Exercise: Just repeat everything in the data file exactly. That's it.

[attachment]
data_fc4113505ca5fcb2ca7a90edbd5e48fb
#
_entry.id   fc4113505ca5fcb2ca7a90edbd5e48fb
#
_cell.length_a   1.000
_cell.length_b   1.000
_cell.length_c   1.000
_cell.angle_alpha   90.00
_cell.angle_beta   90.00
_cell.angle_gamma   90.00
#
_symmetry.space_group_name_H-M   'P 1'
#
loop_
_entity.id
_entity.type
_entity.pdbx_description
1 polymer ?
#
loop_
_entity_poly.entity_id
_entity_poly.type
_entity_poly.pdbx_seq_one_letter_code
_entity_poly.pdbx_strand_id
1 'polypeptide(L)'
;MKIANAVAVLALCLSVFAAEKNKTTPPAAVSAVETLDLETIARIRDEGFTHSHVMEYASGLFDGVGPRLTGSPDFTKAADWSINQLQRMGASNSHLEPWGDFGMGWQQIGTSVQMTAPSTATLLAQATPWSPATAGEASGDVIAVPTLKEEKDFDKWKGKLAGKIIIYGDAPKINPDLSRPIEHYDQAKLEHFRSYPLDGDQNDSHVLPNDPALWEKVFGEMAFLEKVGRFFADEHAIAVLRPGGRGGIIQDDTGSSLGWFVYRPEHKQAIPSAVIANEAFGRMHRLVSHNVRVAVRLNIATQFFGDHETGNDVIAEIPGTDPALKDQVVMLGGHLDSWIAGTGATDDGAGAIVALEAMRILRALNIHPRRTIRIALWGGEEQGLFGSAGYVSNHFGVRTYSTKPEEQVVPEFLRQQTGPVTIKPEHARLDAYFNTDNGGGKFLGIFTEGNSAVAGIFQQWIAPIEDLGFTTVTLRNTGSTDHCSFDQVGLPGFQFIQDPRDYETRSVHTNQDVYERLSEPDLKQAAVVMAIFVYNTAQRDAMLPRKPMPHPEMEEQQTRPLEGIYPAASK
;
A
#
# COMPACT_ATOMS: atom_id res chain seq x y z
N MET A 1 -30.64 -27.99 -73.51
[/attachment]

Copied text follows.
data_fc4113505ca5fcb2ca7a90edbd5e48fb
#
_entry.id   fc4113505ca5fcb2ca7a90edbd5e48fb
#
_cell.length_a   1.000
_cell.length_b   1.000
_cell.length_c   1.000
_cell.angle_alpha   90.00
_cell.angle_beta   90.00
_cell.angle_gamma   90.00
#
_symmetry.space_group_name_H-M   'P 1'
#
loop_
_entity.id
_entity.type
_entity.pdbx_description
1 polymer ?
#
loop_
_entity_poly.entity_id
_entity_poly.type
_entity_poly.pdbx_seq_one_letter_code
_entity_poly.pdbx_strand_id
1 'polypeptide(L)'
;MKIANAVAVLALCLSVFAAEKNKTTPPAAVSAVETLDLETIARIRDEGFTHSHVMEYASGLFDGVGPRLTGSPDFTKAADWSINQLQRMGASNSHLEPWGDFGMGWQQIGTSVQMTAPSTATLLAQATPWSPATAGEASGDVIAVPTLKEEKDFDKWKGKLAGKIIIYGDAPKINPDLSRPIEHYDQAKLEHFRSYPLDGDQNDSHVLPNDPALWEKVFGEMAFLEKVGRFFADEHAIAVLRPGGRGGIIQDDTGSSLGWFVYRPEHKQAIPSAVIANEAFGRMHRLVSHNVRVAVRLNIATQFFGDHETGNDVIAEIPGTDPALKDQVVMLGGHLDSWIAGTGATDDGAGAIVALEAMRILRALNIHPRRTIRIALWGGEEQGLFGSAGYVSNHFGVRTYSTKPEEQVVPEFLRQQTGPVTIKPEHARLDAYFNTDNGGGKFLGIFTEGNSAVAGIFQQWIAPIEDLGFTTVTLRNTGSTDHCSFDQVGLPGFQFIQDPRDYETRSVHTNQDVYERLSEPDLKQAAVVMAIFVYNTAQRDAMLPRKPMPHPEMEEQQTRPLEGIYPAASK
;
A
#
# COMPACT_ATOMS: atom_id res chain seq x y z
N MET A 1 -30.64 -27.99 -73.51